Potential ecological consequences of invasion of the quagga mussel (Dreissena bugensis) into Lake Mead, Nevada–Arizona

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The recent invasion of the quagga mussel (Dreissena bugensis) in Lake Mead, Nevada–Arizona, USA has the potential to alter biological relationships in this western reservoir. We evaluated the potential impacts by examining several measurements in the Boulder Basin of Lake Mead after the introduction of quagga mussel (2007–2008). Analysis of variance did not reveal any basin-wide changes in chlorophyll a concentrations or water clarity (Secchi disk depth). Although significantly lower chlorophyll a concentrations were found in the outer basin, this reduction was likely related to the decline of dissolved phosphorus concentrations. The abundance of cladocerans, copepods or rotifers has not changed since 2007. Overall, the results suggest that there are no statistically significant changes to many of the standard water quality indices routinely measured in the Boulder Basin of Lake Mead; however, given the complexity of biological, chemical and physical processes driving this ecosystem, the long-term impacts of quagga mussels remain uncertain. This manuscript identifies impacts known to be altered by quagga and zebra mussels in other systems and aims to help lake managers develop experimental and monitoring programs that will accurately address the impacts of quagga mussels.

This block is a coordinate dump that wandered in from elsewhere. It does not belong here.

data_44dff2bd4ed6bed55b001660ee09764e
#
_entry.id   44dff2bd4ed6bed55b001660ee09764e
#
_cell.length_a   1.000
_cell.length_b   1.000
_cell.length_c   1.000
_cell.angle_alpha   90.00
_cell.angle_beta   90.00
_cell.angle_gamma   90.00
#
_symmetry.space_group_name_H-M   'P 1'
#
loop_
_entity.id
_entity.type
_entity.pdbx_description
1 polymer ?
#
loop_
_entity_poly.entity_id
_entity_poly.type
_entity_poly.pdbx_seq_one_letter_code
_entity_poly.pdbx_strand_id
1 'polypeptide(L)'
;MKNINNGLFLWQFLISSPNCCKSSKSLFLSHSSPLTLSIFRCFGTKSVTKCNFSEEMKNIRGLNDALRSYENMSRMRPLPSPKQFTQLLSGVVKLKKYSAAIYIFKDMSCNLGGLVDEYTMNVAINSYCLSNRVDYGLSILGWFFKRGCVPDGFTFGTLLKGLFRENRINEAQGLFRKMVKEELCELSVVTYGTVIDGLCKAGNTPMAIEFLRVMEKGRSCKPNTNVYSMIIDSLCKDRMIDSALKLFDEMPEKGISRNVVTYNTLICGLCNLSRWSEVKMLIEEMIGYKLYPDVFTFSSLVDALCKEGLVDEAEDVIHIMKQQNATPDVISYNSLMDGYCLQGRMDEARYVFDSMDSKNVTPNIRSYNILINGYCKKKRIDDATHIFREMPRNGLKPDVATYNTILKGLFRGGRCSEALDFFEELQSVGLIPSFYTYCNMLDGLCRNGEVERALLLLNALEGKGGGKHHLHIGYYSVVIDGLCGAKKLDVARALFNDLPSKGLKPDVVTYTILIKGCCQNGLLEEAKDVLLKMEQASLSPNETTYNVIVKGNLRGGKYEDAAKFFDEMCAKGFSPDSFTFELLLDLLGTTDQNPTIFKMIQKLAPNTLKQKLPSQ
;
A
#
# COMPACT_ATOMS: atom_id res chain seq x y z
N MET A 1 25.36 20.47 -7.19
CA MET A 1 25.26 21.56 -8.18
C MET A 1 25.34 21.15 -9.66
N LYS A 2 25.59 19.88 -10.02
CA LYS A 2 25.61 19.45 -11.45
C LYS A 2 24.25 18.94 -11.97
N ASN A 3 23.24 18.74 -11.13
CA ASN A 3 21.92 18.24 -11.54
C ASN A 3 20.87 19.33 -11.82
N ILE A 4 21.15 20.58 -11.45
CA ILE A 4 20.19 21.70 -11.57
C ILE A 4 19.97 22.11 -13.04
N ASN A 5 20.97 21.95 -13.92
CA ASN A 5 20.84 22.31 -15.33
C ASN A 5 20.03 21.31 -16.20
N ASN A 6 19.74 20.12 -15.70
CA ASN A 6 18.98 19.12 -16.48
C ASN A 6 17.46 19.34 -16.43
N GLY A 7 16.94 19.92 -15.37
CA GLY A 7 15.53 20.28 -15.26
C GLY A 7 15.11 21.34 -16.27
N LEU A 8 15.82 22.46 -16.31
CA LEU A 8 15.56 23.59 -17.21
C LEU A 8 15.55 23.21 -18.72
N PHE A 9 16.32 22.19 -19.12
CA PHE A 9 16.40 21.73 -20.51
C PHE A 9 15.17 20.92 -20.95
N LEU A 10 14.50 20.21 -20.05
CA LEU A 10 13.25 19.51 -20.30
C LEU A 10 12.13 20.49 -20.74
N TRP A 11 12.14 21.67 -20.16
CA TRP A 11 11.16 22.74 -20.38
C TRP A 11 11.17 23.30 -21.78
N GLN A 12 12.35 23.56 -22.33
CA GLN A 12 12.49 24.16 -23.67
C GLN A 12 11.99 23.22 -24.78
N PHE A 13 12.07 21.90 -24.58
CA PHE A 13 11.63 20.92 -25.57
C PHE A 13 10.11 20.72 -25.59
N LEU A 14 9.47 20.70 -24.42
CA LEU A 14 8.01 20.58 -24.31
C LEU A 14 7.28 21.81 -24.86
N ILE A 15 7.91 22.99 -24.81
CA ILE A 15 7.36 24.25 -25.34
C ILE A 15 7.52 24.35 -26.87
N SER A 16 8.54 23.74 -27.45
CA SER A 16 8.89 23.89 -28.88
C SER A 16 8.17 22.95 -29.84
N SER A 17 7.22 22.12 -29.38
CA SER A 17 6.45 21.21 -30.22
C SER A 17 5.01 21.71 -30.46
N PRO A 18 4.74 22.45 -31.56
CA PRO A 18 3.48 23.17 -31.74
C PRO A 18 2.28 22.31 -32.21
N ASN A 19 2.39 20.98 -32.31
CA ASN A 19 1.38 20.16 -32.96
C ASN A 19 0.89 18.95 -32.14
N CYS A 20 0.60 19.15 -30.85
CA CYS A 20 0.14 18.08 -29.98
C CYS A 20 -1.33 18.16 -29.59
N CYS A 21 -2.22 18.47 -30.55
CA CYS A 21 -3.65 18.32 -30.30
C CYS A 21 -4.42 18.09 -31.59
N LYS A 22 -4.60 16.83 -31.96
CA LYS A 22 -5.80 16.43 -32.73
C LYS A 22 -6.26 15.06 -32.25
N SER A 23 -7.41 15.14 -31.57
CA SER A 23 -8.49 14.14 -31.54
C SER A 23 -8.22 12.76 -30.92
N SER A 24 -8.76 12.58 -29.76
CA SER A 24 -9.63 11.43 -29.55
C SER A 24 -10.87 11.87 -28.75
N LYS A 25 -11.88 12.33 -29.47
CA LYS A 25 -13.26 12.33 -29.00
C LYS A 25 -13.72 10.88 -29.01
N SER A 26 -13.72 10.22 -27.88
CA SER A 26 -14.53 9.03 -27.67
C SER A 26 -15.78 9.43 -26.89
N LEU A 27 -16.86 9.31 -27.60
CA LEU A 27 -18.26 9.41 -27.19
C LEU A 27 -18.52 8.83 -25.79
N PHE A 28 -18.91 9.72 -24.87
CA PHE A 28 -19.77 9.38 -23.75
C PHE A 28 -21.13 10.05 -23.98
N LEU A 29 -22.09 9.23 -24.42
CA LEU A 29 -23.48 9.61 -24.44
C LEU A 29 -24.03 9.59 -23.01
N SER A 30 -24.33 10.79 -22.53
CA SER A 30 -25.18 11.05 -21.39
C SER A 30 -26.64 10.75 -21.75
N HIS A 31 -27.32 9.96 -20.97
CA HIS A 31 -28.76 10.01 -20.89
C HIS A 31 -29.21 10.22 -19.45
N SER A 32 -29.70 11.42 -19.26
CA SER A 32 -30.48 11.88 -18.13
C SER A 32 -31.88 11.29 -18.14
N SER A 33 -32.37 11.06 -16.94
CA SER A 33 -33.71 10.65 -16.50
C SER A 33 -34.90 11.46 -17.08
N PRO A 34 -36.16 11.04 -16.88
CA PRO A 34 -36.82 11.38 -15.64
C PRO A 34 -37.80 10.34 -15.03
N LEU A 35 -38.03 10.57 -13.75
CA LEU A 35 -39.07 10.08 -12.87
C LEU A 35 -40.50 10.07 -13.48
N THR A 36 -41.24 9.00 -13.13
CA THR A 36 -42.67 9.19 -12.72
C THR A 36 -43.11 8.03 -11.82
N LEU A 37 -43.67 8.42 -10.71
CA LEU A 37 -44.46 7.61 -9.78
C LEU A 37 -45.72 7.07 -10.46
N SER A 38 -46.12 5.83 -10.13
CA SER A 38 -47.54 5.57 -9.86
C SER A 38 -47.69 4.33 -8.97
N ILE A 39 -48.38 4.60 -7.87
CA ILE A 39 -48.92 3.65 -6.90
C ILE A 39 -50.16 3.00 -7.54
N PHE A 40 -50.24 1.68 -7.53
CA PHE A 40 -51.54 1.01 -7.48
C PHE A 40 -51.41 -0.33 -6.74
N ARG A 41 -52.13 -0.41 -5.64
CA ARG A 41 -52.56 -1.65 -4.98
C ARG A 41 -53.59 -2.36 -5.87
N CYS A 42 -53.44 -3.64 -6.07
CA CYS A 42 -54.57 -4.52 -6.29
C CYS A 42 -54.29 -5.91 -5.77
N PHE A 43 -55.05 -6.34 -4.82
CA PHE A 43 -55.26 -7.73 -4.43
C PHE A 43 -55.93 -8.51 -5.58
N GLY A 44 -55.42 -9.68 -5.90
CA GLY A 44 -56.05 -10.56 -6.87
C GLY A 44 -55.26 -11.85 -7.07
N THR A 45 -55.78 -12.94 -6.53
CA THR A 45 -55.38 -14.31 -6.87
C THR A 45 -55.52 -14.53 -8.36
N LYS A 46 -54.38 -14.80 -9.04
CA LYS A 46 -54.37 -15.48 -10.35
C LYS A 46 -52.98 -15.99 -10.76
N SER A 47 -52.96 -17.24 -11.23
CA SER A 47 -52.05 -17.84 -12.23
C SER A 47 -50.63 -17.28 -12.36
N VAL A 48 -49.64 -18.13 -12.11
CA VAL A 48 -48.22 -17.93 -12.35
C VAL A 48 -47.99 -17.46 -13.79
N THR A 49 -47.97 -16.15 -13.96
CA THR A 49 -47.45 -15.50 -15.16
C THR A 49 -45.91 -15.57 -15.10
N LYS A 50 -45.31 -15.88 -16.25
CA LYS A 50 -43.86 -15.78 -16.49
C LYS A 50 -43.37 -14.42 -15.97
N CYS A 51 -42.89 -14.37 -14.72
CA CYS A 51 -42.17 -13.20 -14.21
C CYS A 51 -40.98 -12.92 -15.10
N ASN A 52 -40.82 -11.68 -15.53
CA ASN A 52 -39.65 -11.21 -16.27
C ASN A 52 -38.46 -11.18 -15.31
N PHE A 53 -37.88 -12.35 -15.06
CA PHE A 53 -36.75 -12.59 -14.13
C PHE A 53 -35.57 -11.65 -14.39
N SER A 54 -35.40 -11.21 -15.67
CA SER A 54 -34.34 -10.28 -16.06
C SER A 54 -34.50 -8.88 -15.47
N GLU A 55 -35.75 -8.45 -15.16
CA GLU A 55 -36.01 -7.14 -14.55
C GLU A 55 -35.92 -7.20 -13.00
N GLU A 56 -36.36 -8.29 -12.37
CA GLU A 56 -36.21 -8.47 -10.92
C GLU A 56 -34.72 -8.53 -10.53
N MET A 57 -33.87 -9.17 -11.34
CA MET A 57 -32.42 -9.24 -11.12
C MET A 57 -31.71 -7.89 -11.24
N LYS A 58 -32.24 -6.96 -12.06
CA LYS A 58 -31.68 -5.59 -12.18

Chlorophyll a; Dreissena bugensis; Environmental impact analysis; Introduced aquatic organisms; Invasive species; Quagga mussel; United States – Lake Mead; Water quality; Zebra mussel


Environmental Health and Protection | Environmental Indicators and Impact Assessment | Environmental Sciences | Terrestrial and Aquatic Ecology | Water Resource Management


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